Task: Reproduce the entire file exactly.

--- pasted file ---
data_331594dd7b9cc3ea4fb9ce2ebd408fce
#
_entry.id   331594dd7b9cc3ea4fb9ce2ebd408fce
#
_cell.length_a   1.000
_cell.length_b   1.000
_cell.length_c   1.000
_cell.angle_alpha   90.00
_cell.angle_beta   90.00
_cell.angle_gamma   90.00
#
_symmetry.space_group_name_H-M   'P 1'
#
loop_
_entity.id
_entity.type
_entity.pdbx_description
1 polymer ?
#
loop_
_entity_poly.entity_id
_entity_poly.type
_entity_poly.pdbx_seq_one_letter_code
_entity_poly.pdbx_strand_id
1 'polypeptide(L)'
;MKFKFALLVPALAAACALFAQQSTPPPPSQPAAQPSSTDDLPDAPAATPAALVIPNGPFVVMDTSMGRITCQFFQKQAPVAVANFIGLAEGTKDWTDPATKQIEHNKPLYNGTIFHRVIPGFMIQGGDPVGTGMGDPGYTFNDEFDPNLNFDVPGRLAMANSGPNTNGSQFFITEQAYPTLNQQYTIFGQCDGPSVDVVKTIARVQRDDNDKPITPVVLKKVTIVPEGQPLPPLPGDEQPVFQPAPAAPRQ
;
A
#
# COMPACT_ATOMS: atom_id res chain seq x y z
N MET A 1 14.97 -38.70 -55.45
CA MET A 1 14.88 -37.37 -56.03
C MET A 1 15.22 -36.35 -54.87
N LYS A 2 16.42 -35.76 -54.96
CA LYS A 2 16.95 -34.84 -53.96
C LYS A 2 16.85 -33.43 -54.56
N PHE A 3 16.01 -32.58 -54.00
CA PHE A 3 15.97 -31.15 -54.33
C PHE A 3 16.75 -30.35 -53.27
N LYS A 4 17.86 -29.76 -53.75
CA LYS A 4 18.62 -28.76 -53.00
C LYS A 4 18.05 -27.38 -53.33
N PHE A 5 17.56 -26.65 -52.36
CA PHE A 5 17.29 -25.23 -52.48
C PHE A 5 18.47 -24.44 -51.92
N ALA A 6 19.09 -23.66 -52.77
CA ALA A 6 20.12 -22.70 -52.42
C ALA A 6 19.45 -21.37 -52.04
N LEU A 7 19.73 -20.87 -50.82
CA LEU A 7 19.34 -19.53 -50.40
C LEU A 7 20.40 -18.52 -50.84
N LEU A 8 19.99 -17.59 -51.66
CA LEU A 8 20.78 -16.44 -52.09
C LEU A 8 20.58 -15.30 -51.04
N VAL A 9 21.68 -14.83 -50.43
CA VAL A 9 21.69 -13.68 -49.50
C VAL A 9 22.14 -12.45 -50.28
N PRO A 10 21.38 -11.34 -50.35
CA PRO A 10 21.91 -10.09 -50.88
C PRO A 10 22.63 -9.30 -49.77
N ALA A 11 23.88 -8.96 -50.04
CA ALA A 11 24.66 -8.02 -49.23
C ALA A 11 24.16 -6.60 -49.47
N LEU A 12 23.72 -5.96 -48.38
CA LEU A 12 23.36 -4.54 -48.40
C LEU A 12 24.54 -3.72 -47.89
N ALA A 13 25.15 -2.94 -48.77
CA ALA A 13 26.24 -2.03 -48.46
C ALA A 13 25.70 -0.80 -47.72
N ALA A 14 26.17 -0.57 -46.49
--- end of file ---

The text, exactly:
data_331594dd7b9cc3ea4fb9ce2ebd408fce
#
_entry.id   331594dd7b9cc3ea4fb9ce2ebd408fce
#
_cell.length_a   1.000
_cell.length_b   1.000
_cell.length_c   1.000
_cell.angle_alpha   90.00
_cell.angle_beta   90.00
_cell.angle_gamma   90.00
#
_symmetry.space_group_name_H-M   'P 1'
#
loop_
_entity.id
_entity.type
_entity.pdbx_description
1 polymer ?
#
loop_
_entity_poly.entity_id
_entity_poly.type
_entity_poly.pdbx_seq_one_letter_code
_entity_poly.pdbx_strand_id
1 'polypeptide(L)'
;MKFKFALLVPALAAACALFAQQSTPPPPSQPAAQPSSTDDLPDAPAATPAALVIPNGPFVVMDTSMGRITCQFFQKQAPVAVANFIGLAEGTKDWTDPATKQIEHNKPLYNGTIFHRVIPGFMIQGGDPVGTGMGDPGYTFNDEFDPNLNFDVPGRLAMANSGPNTNGSQFFITEQAYPTLNQQYTIFGQCDGPSVDVVKTIARVQRDDNDKPITPVVLKKVTIVPEGQPLPPLPGDEQPVFQPAPAAPRQ
;
A
#
# COMPACT_ATOMS: atom_id res chain seq x y z
N MET A 1 14.97 -38.70 -55.45
CA MET A 1 14.88 -37.37 -56.03
C MET A 1 15.22 -36.35 -54.87
N LYS A 2 16.42 -35.76 -54.96
CA LYS A 2 16.95 -34.84 -53.96
C LYS A 2 16.85 -33.43 -54.56
N PHE A 3 16.01 -32.58 -54.00
CA PHE A 3 15.97 -31.15 -54.33
C PHE A 3 16.75 -30.35 -53.27
N LYS A 4 17.86 -29.76 -53.75
CA LYS A 4 18.62 -28.76 -53.00
C LYS A 4 18.05 -27.38 -53.33
N PHE A 5 17.56 -26.65 -52.36
CA PHE A 5 17.29 -25.23 -52.48
C PHE A 5 18.47 -24.44 -51.92
N ALA A 6 19.09 -23.66 -52.77
CA ALA A 6 20.12 -22.70 -52.42
C ALA A 6 19.45 -21.37 -52.04
N LEU A 7 19.73 -20.87 -50.82
CA LEU A 7 19.34 -19.53 -50.40
C LEU A 7 20.40 -18.52 -50.84
N LEU A 8 19.99 -17.59 -51.66
CA LEU A 8 20.78 -16.44 -52.09
C LEU A 8 20.58 -15.30 -51.04
N VAL A 9 21.68 -14.83 -50.43
CA VAL A 9 21.69 -13.68 -49.50
C VAL A 9 22.14 -12.45 -50.28
N PRO A 10 21.38 -11.34 -50.35
CA PRO A 10 21.91 -10.09 -50.88
C PRO A 10 22.63 -9.30 -49.77
N ALA A 11 23.88 -8.96 -50.04
CA ALA A 11 24.66 -8.02 -49.23
C ALA A 11 24.16 -6.60 -49.47
N LEU A 12 23.72 -5.96 -48.38
CA LEU A 12 23.36 -4.54 -48.40
C LEU A 12 24.54 -3.72 -47.89
N ALA A 13 25.15 -2.94 -48.77
CA ALA A 13 26.24 -2.03 -48.46
C ALA A 13 25.70 -0.80 -47.72
N ALA A 14 26.17 -0.57 -46.49